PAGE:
‘Blokey’ Nine Network’s problem with women
Six Nine Entertainment executives are jockeying to replace outgoing chief executive Hugh Marks amid rumblings that only one woman is in contention, reinforcing growing concern about the company's "blokey" culture.
A number of external media figures are also vying to replace Mr Marks, who quit in November after board discomfort when he revealed his relationship with a subordinate.
Sources who agreed to speak on condition of anonymity said the company's highly regarded marketing boss, Lizzie Young, was the only woman asked to present to the Nine board.
Other internal contenders include chief digital and publishing officer Chris Janz, Stan chief executive Mike Sneesby - both touted as frontrunners for the position - along with Nine radio managing director Tom Malone.
Nine's director of television Michael Healy and the company's chief sales officer, Michael Stephenson, are also understood to be under consideration.
Mr Marks's resignation from the $4.2bn media company came as it emerged that he was in a relationship with his commercial director Alexi Baker, before she left the business.
The Australian reported at the time that Nine's board was split over the relationship. Directors formerly with Fairfax Media, which merged with Nine in December 2018, pushed for an independent investigation.
The Australian has been told that the Nine board is considering a number of external candidates including former SBS managing director Michael Ebeid, former Network Ten chief executive Grant Blackley and Australian Radio Network chief executive Ciaran Davis. Former News Corp executive Peter Tonagh was also considered to be in contention, but he told The Australian on Thursday that he had not been approached about the role.
Mr Janz is a former editor of news.com.au, owned by News Corp Australia, publisher of The Australian.
Sources close to Nine said former Australia Post chief executive Christine Holgate was also "actively lobbying" to be considered as a possible successor to Mr Marks.
Ms Holgate did not respond to calls on Thursday.
At this stage, Ms Young is the only woman among the short-listed candidates who have been interviewed or have been scheduled to be interviewed in coming days. She did not respond to a request for comment.
However, it is understood there is a strong push by senior female staff at Nine for Ms Young to be seriously considered as the next chief executive, amid some acrimony over the "blokey" culture at the company.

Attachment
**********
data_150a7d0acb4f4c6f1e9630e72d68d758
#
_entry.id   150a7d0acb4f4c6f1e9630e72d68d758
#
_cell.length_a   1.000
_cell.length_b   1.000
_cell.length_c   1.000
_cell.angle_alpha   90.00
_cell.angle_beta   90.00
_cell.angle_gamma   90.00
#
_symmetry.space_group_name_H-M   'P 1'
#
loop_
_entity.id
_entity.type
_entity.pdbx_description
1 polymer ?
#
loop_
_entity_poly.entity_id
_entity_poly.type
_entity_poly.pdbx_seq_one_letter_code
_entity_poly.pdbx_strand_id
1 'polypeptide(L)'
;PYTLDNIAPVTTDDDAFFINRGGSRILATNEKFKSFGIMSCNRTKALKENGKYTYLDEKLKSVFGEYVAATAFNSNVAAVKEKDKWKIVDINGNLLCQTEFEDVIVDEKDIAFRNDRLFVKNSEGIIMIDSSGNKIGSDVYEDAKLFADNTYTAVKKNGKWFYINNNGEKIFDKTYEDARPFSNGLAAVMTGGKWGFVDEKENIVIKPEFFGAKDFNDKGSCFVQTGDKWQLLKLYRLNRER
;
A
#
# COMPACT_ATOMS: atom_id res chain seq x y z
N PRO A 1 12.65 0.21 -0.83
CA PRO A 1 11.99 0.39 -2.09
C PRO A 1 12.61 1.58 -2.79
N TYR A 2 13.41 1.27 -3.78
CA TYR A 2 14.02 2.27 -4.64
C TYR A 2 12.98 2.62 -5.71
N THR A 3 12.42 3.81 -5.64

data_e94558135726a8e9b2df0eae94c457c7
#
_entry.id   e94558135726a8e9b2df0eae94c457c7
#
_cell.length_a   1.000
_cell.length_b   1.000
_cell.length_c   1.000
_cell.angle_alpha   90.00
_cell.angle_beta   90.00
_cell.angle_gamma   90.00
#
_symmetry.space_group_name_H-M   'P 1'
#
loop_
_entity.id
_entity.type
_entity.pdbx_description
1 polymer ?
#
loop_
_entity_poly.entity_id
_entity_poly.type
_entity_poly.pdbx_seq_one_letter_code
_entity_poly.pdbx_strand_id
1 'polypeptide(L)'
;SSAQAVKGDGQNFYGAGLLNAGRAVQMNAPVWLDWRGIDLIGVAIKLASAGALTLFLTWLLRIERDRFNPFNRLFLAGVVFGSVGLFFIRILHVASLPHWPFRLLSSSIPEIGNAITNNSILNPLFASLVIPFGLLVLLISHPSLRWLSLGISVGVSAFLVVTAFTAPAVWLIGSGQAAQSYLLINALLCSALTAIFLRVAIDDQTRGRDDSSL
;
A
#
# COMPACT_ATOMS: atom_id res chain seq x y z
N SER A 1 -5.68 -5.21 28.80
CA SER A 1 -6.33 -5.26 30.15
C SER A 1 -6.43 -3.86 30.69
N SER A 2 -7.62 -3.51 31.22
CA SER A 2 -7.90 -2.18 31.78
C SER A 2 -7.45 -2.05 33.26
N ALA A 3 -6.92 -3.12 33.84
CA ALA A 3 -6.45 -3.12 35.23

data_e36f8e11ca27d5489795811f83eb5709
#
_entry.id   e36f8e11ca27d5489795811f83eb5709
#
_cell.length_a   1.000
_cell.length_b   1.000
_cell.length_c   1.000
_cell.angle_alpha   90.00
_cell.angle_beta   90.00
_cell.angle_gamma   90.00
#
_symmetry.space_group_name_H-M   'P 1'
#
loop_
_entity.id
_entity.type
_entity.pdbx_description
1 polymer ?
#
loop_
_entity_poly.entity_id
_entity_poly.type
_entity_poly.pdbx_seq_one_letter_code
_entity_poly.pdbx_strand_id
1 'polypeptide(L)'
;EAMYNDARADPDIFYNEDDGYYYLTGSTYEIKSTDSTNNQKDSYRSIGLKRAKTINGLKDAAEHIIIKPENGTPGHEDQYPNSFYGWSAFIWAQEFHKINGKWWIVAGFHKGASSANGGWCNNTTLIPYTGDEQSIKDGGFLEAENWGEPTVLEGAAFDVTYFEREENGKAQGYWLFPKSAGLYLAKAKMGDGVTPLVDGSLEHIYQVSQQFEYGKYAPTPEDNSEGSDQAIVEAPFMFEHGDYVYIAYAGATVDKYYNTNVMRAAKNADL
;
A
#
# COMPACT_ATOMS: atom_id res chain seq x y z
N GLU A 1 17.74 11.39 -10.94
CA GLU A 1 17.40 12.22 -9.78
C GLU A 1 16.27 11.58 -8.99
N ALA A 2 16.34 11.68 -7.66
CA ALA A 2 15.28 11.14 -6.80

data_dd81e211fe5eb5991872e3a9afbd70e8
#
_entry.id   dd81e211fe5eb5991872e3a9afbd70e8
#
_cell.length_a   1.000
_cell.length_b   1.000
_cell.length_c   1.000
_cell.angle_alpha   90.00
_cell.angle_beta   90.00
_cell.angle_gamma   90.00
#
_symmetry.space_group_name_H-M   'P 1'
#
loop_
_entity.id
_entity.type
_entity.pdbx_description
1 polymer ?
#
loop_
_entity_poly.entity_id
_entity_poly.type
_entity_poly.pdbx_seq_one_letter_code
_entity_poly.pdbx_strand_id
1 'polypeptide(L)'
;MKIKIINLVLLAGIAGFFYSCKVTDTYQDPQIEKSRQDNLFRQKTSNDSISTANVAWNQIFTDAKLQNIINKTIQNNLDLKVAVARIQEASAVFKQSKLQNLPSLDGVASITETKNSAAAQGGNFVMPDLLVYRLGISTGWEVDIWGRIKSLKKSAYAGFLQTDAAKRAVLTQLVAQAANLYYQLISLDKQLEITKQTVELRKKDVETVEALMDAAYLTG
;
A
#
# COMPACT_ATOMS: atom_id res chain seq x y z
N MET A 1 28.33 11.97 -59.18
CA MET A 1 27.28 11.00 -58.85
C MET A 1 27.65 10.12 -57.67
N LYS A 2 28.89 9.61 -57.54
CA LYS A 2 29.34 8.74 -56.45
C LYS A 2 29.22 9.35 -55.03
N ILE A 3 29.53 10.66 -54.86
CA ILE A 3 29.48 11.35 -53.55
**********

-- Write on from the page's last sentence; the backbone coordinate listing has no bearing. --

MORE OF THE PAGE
A Nine spokeswoman said the selection process had been "remarkably collegiate". "Everyone is being very supportive of each other," the spokeswoman said. "There's not actually been that much talk about it. People are just working hard and getting on with it. It's business as usual."
Mr Marks has committed to remaining with the company until February, or until a replacement is found. But the commencement of the interview process in the days before Christmas suggests Nine wants the new chief executive installed by the end of summer.
Mr Janz is credited with reshaping the business model of the newspaper and digital divisions of the former Fairfax Media. He is close to the senior newspaper team. Part of the issue for Nine has been marrying the distinct cultures clashes between the old Fairfax journalists, the broadcast arm and the more conservative radio division.
Mr Sneesby, believed to be the other main contender, has been in charge of Stan for seven years.
Ms Young joined Nine in 2010 and was appointed managing director of the group's marketing division this year.
Mr Malone oversees radio stations 2GB, 3AW, 4BC, 6PR and Macquarie Sports Radio, and was previously Nine's director of sport.
Mr Marks's departure comes as the company's most senior broadcast executive, Nine News director Darren Wick, is facing court on a high-range drink-driving charge and has taken time off for rehabilitation.
Mr Marks told The Australian in November he had decided to resign from his position after gossip got "out of control - 99.5 per cent of which was untrue".
Nine sources indicated several directors did not know about the relationship between Mr Marks and Ms Baker until days before his resignation - and held concerns that the company's chairman, Peter Costello, had known for longer.
The relationship between Mr Marks and Ms Baker had been common knowledge on the executive floor and beyond for several weeks.
Originally published as 'Blokey' Nine's problem with women